Three Duke-owned hospitals have received nearly $250,000 in a pilot program that rewards hospitals for improving care in five clinical specialties.
The program, run by the federal Centers for Medicare and Medicaid Services, is seen as one model for helping reform U.S. health care by rewarding hospitals with cash and national recognition for improving patient outcomes. Under the present system, hospitals get paid more when they perform more procedures; this program pays them for getting better results.
Three Triangle hospitals, all owned by Duke, are among the 19 across North Carolina participating in the program, the Hospital Quality Incentive Demonstration. Nationwide, 230 hospitals are taking part.
Duke University Hospital in Durham was named a top performer in heart-attack care and won other awards for care of coronary artery bypass graft, heart failure, pneumonia, and hip and knee replacements.
Durham Regional Hospital received top improvement awards in care for heart failure.
Duke Raleigh Hospital was a top improver in hip and knee replacement and won other awards in the care of heart attack, hip and knee replacement and pneumonia.
The awards announced Monday were for improvements measured in the fiscal year ending Sept. 30, 2007; it takes that long to collect and collate the data. The experiment was launched in 2003.
Dr. Eric Peterson, a professor of medicine at Duke, said a key element of the program has been its focus on measuring and evaluating, which gives practitioners a clear understanding of what works. For instance, Peterson said, when the program began, Duke assumed that doctors were acting as quickly as they could to open blocked arteries in heart attack patients, something that improves survival rates.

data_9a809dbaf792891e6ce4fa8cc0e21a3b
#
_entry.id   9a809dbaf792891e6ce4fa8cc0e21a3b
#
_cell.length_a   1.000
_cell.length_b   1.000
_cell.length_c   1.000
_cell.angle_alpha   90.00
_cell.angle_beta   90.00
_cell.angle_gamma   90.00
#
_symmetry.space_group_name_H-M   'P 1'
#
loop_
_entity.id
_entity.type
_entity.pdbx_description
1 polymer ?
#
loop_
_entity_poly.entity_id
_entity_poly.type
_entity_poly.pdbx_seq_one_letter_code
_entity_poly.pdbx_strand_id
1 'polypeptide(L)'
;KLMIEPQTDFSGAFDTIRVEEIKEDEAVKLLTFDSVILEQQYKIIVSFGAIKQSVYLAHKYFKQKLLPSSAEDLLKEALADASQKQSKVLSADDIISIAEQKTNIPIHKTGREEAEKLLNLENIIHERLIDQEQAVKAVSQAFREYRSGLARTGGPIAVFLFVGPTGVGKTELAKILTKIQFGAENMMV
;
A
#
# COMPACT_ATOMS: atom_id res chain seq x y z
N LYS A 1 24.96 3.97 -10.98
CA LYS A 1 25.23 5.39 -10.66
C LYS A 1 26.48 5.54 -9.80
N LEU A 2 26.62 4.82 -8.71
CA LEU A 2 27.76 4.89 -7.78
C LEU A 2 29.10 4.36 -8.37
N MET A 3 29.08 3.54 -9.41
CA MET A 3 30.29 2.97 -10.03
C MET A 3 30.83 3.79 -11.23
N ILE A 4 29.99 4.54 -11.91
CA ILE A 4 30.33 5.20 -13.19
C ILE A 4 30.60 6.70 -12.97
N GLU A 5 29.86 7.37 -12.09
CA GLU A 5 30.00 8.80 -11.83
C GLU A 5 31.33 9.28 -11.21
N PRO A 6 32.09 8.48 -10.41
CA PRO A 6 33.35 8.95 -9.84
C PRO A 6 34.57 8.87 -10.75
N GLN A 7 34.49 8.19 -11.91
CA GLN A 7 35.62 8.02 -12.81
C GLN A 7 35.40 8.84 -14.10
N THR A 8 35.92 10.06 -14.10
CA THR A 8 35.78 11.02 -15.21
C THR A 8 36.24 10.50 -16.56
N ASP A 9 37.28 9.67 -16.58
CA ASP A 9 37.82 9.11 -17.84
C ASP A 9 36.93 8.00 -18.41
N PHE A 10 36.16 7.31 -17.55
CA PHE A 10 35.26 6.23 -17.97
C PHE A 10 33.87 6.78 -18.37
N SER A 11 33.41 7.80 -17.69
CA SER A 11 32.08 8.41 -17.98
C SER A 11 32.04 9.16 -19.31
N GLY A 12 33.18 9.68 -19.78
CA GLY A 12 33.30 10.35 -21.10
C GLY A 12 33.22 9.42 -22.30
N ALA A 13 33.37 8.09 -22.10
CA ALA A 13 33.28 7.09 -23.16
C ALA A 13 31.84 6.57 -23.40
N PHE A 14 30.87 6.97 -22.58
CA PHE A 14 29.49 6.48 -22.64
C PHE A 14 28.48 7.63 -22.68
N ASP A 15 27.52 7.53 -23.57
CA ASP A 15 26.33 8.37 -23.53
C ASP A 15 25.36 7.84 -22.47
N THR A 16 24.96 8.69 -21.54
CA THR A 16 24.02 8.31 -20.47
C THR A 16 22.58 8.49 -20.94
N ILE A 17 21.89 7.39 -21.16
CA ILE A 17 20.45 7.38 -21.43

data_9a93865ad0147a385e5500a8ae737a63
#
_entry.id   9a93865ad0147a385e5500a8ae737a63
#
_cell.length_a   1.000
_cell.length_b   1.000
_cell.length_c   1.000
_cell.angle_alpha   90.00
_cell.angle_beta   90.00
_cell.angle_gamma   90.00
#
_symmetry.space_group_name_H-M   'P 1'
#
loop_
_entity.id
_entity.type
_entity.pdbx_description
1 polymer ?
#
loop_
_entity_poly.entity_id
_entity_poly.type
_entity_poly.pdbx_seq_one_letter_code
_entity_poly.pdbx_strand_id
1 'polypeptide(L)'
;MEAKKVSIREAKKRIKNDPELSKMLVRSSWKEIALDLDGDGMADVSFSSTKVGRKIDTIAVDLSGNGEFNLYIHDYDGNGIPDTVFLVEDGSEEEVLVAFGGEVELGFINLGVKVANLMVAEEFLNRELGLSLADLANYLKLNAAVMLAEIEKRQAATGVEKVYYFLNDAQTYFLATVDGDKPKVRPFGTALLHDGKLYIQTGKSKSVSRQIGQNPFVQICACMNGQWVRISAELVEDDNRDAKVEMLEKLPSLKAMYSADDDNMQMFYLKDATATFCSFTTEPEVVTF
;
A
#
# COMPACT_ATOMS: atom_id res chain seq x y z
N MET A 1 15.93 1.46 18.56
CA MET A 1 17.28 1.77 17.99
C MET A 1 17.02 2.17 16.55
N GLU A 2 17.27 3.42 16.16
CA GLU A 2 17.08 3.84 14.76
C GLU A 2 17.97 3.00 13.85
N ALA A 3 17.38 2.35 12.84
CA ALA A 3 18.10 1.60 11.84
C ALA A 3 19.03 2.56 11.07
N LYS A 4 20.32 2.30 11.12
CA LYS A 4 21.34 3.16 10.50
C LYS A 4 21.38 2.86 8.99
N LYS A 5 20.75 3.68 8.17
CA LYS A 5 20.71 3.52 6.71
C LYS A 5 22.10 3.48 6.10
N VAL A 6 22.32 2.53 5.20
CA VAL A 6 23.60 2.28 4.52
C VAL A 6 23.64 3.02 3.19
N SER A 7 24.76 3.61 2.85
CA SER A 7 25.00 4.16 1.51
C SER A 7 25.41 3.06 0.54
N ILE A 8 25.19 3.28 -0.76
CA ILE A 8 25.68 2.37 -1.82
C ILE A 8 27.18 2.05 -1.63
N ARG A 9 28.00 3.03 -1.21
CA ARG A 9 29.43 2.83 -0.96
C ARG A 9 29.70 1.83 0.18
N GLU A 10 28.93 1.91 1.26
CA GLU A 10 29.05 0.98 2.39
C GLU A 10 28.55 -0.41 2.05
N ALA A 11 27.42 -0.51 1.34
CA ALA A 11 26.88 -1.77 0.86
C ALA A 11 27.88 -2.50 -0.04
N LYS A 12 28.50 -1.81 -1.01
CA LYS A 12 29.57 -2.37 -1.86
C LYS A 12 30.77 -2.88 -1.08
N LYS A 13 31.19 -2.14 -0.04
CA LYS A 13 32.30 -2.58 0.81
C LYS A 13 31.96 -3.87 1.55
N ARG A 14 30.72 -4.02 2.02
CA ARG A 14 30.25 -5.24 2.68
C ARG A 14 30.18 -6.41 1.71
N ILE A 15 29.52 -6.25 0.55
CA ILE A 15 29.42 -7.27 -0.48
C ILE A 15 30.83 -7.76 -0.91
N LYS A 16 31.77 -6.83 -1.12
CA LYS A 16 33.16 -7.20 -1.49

In fact, he said, when they began to be measured against other hospitals in the program, "Lo and behold, those times got a little lower."
Already, proponents say, the competition created by the program has prompted hospitals to improve their care in ways that may have saved thousands of lives, by doing such things as administering antibiotics or vaccines so that patients don't get additional illnesses while hospitalized.
Premier Inc., the Charlotte-based health-care quality and cost improvement alliance of 2,200 U.S. hospitals, gathers the data from hospitals to conduct the comparisons. Company spokesman Alven Weil said that the program helps hospitals see how they're doing, not only compared to other hospitals but relative to how they thought they were doing.
If evidence shows that nine particular treatments will lead to healthier patients, said Weil, "you might be doing eight, but you don't know about the ninth."
"For the hospital, it's a matter of making sure they're doing all of them every time and making sure they're doing all of them to the best of their abilities."
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